Leaving her defenseless.
Leaving her damaged.
Stripped of every feeling, every emotion,
Stripped of everything that was once hers,
Till she was nothing. And nobody.
She was nobody in pain.
With her bloodied heart and soul
She painted the world black and red.
Deemed them all monsters
Monsters! Out for her blood.
Up came the walls. Brick by brick.
To keep the monsters at bay.
As she picked up the pieces of her soul,
And willed it back to life.
She taught herself to think and feel,
What to think, how much to feel.
And bit by bit she sculpted herself
Into the person she wanted to be.
Set ablaze by the tricks of life,
She rose up from the ashes
And turned herself into someone
Who could no longer be burned.
Here’s a little secret.
When I was in school, I was afraid of writing.
Actually afraid is an understatement. The mere thought of writing would have me breaking into a cold sweat! It probably had something to do with me being in state board, where you seldom get to learn the nuances of English language.
My mum, being the ‘thoughtful’ mother that she is, would push me quite often to improve my poor language and writing skills. To be fair, she is the reason I have some, if any, skills at all! My first attempt at writing (and I do not mean those long essays we had to write for our exams that no examiner bothered to read!) was in 7th grade. I wrote a poem on Harry Potter, determined to prove my mum wrong. It was cute and childish and adorable. I waved it in my mum’s face for days, refusing to let her read it; a proof that I could do whatever I set my mind to. My mum was never prouder.
After that was an endless stream of stories that began but never ended. Fiction was never my strength. On rare occasions, a poem would flow from my pen, born out of extreme hurt or happiness. Then came a long pause, my love for writing pushed back into a dusty corner of my mind.
Last year, my sister asked me, “Why don’t you start a blog?”
And here I am.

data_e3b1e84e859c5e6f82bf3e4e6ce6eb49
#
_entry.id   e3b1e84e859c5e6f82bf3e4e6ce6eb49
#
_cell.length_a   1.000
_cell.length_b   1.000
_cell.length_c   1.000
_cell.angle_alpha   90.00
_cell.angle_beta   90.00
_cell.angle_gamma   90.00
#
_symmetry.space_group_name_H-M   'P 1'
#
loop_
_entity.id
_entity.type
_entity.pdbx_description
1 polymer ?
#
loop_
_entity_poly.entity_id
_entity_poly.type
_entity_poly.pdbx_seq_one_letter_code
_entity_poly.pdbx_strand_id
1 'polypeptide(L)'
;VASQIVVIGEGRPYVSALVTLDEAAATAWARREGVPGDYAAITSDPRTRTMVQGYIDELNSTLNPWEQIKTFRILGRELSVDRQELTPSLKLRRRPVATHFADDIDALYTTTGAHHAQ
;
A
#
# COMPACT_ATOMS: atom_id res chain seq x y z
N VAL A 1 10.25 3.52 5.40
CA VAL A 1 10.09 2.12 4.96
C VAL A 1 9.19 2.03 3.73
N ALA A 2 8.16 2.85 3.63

This is my story.
It is not a story about facing obstacles and achieving your goals. That’s not how stories always go. This is a story about knowing what you like to do, and finding a way to keep doing it. For me, it is about writing. For you, it might be something else. After all, we are never too old to do the things we always wanted to do.
I was bullied as a kid.
I know what you’re going to say. Who wasn’t? But just because it’s a common occurrence doesn’t make it less painful. Or less impactful.
So there I was, being bullied by a couple of sisters. Let’s call them N and V. N was older, and always instigated the bullying. All the other children in my building followed suit, thankful they were not in my shoes.
“You can play with us if you can catch us!” she would shriek, and start running away. Her laugh sounded like a witch’s cackle. Or what I assumed a witch’s cackle sounds like. I had never met one. The others would run too, not wanting to be left behind. I wasn’t a fast runner. I could never catch them. So I could never play. So I never learned how to run fast. It was a vicious cycle.
I never told my mother. I didn’t want to disappoint her by showing her what a weakling I was. She was a strong woman. I would just sit somewhere in a corner and cry, till it was time to go back home. But she found out. And she tried to help. But that made things worse.
Life went on. They finally started including me in their games, due to need rather than kindness. I slowly became stronger. I started questioning them; challenging the lies that they told others about me. Once I even found the courage of not inviting them to my birthday party. No one showed up, and my mother was upset and the amount of food that went to waste.